Users Who Hate Change; Not Pivoting Enough; And Other Product Challenges
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I would like to offer you an analogy:
A product manager is best compared to Oscar Diggs, or - for those of us less familiar with the literary works of L. Frank Baum - the Wizard of Oz.
They, like the sorcerer that rules over the land of Oz, possess the powerful ability to bestow upon their followers whatever they seek most.
Instead of brains, heart, or ruby slippers, the product manager delivers detail-oriented decision making, speed to market, and – sometimes in the case of CRUD apps – ruby codebases.
The real similarity between the two, however, comes from the illusion* of being “great and powerful.”
* Do not misconstrue the word “illusion” to mean that they are not capable of competent power and leadership, though.
While the wizard delivered on his promises of betterment for the intrepid gang of anthropomorphized characters and a girl from Kansas, he first attempted to do so with bluster and parlor tricks that proved to be no more than show.
His true power was demonstrated after the smoke and mirrors disappeared and he was revealed to be no more than an old man with a penchant for deception. After the curtain dropped and Dorothy and her friends saw his true form, he realized that as long as he could deliver on his promises, they thought no less of him and were happy in their decision to pursue him in the face of danger.
The product manager may also make this same mistake when captaining a team of developers, designers, and marketers: assuming that as the lead coordinator of a massive undertaking, a product manager should be infallible and steadfast in every decision and proclamation they make.
This could not be further from the truth: as demonstrating the ability to analyze all angles of a bigger picture, and possibly pivot as a result, is one of the greatest assets a product manager can have.
That is not to say that a good product manager shouldn’t do as much research as possible before making decisions. Pivoting can be costly and demoralizing if done for the wrong reasons. But a good product manager must understand when to realize that the course their product is on may not be the correct one.
The greatest leaders know when to show humility.
While the analogy above should be taken with the world’s largest grain of salt, there is something to take away from it. Don’t lead under the illusion of infallibility. Garner respect from the results of your actions, not the means by which they are undertaken.
In order to aid you in the pursuit of well-thought-out decisions and user-minded development, we have put together a helpful guide on how to drop a metaphorical house on the biggest challenges that you face in your duties as a product manager. Let’s take a peek behind the curtain, and look at the four biggest challenges that we feel product managers will encounter.
1. Users who hate change
It goes without saying that human beings are prone to side with whatever makes them feel the most comfortable. Not all of us are averse to change or trying new things, but when the warm blanket of familiarity is available, we generally side with what we know.
Let’s say we’re going out for dinner and I give you a choice between two Chinese restaurants (in this hypothetical, you and I are quite close friends.). One is a brand new restaurant that you’ve never heard of, and the other is the one you’ve been going to for years. It’s not out of the realm of possibility that you’ll decide to go with the new restaurant, but you’re probably much more likely to want to dine at the restaurant you know you like already. They do have killer Mu-Shu pork after all.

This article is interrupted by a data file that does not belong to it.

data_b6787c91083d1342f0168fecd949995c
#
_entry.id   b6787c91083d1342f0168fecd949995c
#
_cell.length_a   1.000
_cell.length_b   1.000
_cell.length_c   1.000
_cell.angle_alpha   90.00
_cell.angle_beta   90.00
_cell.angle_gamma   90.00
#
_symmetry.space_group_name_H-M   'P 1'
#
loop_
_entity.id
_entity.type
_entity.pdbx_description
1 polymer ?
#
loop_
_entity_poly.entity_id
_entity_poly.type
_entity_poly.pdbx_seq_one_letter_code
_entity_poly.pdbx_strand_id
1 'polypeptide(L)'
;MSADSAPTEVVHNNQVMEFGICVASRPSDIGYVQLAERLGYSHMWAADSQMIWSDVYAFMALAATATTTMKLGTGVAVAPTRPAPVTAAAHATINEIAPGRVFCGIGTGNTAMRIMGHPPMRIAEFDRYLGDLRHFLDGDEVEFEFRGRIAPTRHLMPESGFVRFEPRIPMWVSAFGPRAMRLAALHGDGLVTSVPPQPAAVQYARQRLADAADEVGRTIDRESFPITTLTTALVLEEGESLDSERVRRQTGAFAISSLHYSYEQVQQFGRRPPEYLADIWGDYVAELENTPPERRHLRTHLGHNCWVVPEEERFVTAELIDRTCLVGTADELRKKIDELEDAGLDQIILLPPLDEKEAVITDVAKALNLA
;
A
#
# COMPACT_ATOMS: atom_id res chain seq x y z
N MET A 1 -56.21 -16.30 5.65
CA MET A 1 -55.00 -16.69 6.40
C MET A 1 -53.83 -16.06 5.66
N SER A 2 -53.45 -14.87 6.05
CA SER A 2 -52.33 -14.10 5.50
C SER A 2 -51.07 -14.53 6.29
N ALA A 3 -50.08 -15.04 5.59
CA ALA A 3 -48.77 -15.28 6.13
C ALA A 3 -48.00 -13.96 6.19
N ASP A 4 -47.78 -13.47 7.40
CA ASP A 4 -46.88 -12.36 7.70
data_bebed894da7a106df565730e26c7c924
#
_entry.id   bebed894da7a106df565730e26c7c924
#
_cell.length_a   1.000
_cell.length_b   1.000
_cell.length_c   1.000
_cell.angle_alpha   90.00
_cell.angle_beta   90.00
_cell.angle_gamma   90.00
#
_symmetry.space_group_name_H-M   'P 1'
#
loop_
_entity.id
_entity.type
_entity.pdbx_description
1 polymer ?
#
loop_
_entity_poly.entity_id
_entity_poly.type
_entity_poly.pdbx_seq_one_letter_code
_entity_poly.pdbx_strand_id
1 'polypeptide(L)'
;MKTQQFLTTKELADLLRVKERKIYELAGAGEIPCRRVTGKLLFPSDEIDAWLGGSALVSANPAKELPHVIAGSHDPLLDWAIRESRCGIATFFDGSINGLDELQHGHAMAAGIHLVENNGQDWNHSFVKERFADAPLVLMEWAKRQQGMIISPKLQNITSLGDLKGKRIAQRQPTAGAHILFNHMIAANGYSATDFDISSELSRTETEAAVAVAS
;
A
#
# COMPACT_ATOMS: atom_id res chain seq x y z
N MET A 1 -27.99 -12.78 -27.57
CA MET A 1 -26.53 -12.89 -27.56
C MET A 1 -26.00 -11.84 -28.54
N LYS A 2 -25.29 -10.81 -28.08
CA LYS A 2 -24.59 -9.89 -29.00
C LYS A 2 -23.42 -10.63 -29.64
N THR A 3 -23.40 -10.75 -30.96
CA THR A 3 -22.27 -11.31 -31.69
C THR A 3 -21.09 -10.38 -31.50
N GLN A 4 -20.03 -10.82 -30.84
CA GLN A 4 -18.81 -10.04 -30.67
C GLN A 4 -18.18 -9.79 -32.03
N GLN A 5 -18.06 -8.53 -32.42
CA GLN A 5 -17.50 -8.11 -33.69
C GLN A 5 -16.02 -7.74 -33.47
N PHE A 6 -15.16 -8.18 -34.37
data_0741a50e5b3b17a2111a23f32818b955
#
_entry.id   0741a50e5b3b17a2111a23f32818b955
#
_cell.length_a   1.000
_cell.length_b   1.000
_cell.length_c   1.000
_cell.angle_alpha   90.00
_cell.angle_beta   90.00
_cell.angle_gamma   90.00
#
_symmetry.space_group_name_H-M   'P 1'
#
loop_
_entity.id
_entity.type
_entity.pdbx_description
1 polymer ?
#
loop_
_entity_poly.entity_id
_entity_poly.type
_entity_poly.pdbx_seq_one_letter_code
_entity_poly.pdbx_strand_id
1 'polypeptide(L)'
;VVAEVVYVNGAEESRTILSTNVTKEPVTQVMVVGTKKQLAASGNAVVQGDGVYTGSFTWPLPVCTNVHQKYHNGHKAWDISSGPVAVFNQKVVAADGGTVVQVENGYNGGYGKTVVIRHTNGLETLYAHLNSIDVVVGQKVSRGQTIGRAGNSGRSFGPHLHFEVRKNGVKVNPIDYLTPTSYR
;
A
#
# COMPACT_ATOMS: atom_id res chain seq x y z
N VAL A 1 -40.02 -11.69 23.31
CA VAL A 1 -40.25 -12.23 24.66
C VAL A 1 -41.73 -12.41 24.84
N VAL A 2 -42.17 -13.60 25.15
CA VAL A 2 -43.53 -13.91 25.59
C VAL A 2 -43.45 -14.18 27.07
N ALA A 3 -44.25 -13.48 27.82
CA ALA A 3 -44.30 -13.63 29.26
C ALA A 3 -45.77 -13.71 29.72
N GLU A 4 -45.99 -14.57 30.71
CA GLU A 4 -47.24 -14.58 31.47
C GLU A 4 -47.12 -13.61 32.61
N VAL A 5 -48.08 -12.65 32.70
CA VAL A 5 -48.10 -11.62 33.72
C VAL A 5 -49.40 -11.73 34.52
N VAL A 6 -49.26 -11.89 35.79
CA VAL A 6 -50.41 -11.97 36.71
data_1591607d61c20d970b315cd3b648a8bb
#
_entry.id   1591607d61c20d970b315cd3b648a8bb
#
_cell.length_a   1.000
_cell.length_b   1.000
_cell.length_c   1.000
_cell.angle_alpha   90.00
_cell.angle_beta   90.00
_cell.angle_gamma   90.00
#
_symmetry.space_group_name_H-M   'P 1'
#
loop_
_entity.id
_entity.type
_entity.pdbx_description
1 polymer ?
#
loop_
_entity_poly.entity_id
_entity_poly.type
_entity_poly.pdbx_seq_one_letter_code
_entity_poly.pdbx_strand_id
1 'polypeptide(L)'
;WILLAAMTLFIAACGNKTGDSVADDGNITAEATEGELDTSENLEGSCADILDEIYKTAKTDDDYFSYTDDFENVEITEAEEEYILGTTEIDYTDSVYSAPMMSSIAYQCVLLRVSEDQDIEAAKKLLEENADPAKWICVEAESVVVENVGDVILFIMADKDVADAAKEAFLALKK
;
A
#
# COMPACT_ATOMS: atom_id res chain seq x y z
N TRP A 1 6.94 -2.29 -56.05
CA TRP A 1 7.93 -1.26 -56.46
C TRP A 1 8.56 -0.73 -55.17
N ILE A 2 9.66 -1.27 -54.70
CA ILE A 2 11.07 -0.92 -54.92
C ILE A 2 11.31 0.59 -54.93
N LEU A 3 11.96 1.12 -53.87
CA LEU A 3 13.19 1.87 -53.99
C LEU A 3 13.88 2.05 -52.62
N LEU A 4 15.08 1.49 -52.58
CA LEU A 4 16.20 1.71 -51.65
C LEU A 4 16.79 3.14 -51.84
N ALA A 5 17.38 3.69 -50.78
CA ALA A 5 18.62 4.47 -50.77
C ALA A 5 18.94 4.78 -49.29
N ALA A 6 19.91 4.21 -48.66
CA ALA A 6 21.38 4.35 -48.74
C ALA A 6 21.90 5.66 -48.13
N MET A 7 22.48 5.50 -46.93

The same can be said for integrations in your application.
Don’t assume that your eventual users will blindly go with an integration they don’t already know and love (or at least like).
If you strong-arm your users into using Dropbox to access cloud storage within your product when many of them are deeply invested in using Box or Google Drive, you’ll lose a lot of users at the initial stages of adoption because they will probably be more likely to seek out a competitor that has provided integration to their favorite cloud storage provider.
Do not let your own preferences dictate the integrations that you will build into your application. Make sure you do as much market research as possible before beginning the process of having your developers start on integrations and, if possible, use something like a unified API to provide your users with as many possible options as are available.
Never underestimate a user’s aversion to being forced into signing up for a new service.
2. Insufficient research
Hopefully, you’ve done your research.
As you put together your product roadmap, base your decisions on market research as much as possible. This seems obvious, but as many product managers will tell you, they often feel forced into features from stakeholders or incorporating technologies based on their current popularity in the industry.
In other words, if it doesn’t call for Blockchain, don’t use Blockchain (or whatever else is ‘hot’ right now in the industry).
Market validation should be one of your first priorities when beginning work on your product roadmap. Building a product that no one actually needs is essentially signing your own application’s death certificate before the work has even started. Take your time in the initial stages of planning to gather as much data as possible and make sure your decisions are weighted with this data in mind. Innovation will always be rewarded when determining the next big thing in software applications, but never lose sight of the value being presented along with that innovation.
To back this up as a major issue facing product managers, Mind The Product’s 2016 survey
of product managers asked the question “What’s your #1 single biggest product management challenge right now?”
The answers they received illustrated that 62%
of PMs reported the greatest challenge they faced was prioritizing the roadmap without market research.